All ideas streamlined into a single flow of creativity. Smiltė.

LA offices

Graham Holliday

drawn to… Hill, Flower, Fog by Emily A. Sprague

Emily A. Sprague recorded Hill, Flower, Fog at the beginning of the COVID-19 pandemic. And, I have a feeling that, in the future, this LP might end up reminding me of these times more than most music of this period.

She recorded its six instrumental tracks in a single week in March, in the early days of the pandemic. “I found myself suddenly a part of that stream which flows now separate from the reality we used to know,” she wrote upon first uploading the album to Bandcamp in March, just four days after she had finished it. (The RVNG Intl. edition has been expanded and resequenced.) “It is meant as a soundtrack to these new days, practices, distances, losses, ends, and beginnings.” Rather than fear or discord, though, she emphasizes a grounding tranquility.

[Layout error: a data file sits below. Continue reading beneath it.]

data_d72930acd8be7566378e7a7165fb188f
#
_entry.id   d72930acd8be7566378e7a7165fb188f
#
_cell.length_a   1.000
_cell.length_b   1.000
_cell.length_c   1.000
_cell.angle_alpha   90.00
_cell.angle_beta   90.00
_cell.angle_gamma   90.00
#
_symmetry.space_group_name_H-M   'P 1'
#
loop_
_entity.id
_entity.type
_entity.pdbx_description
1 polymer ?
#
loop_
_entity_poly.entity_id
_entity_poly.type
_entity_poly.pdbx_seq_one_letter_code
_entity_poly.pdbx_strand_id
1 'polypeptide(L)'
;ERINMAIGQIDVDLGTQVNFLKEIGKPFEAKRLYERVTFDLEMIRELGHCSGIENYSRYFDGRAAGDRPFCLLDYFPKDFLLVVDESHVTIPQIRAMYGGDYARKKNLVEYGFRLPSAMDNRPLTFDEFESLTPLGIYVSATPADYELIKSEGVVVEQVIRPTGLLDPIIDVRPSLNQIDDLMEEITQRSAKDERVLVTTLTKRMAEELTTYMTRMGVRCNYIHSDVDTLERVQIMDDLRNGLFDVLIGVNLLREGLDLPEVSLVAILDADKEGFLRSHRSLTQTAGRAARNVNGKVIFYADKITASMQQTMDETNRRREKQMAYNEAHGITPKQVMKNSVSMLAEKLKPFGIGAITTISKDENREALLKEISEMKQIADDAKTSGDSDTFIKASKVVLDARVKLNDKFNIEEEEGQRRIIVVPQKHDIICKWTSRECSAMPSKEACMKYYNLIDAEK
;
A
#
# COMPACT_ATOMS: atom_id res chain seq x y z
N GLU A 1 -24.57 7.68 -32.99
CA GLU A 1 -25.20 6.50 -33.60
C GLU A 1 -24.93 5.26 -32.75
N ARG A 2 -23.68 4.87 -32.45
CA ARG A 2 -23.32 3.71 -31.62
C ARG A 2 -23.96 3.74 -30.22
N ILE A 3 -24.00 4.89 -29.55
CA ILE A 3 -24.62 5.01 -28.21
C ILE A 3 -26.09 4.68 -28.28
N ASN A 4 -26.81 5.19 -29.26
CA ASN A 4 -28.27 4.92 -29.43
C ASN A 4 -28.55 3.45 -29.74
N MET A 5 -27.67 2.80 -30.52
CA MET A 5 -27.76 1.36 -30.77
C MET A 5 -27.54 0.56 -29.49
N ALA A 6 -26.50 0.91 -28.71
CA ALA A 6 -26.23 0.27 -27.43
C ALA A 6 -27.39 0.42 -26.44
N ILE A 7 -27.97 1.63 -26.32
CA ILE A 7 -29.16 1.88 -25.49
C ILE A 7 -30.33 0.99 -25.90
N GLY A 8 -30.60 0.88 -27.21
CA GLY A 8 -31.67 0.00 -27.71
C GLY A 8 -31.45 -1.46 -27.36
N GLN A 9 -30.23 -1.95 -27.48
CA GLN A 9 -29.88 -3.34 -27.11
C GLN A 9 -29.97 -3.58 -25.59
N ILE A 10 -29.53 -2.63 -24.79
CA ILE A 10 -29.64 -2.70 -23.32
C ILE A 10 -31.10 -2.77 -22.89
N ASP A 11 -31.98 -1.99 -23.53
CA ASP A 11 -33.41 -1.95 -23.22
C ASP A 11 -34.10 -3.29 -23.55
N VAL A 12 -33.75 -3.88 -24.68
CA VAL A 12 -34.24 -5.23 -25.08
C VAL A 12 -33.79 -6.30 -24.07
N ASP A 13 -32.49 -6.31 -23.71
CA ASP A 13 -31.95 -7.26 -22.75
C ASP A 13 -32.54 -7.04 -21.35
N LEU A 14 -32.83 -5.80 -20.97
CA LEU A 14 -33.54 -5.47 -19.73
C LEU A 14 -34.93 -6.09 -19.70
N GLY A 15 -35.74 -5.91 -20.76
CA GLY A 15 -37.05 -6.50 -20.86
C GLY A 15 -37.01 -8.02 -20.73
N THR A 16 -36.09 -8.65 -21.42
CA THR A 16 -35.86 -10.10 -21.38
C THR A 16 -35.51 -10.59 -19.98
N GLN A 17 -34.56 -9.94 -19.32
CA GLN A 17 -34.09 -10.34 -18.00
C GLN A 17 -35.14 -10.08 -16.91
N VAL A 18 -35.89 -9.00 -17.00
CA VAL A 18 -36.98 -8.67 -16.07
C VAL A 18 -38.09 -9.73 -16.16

Pitchfork NOVEMBER 19 2020

A couple of days ago, the power went out for the whole day in our part of Dakar. This made it almost impossible to do anything apart from sweat and worry about the fridge and freezer contents. As I dripped, I listened to Hill, Flower, Fog by Emily A. Sprague on repeat and made this drawing – before the laptop battery finally evaporated, which was just a few hours after power to my phone vanished. I love this album. It’s a whole lot more relaxing than (I think) my drawing suggests. There’s a lovely short film on YouTube—called Emily Sprague | Chasing light—about how she works with Moog synthesizers.

I made this using two HB pencils, pencil shavings, and various Rotring, Marvy Uchida and Steadler Pigment Liner pens on 21×21 cm Clairefontaine acid free paper. You can find more of my drawings to music on Instagram.

Graham Holliday is an editor, writer and media trainer with twenty years experience working on editorial, educational and digital projects for the BBC and others.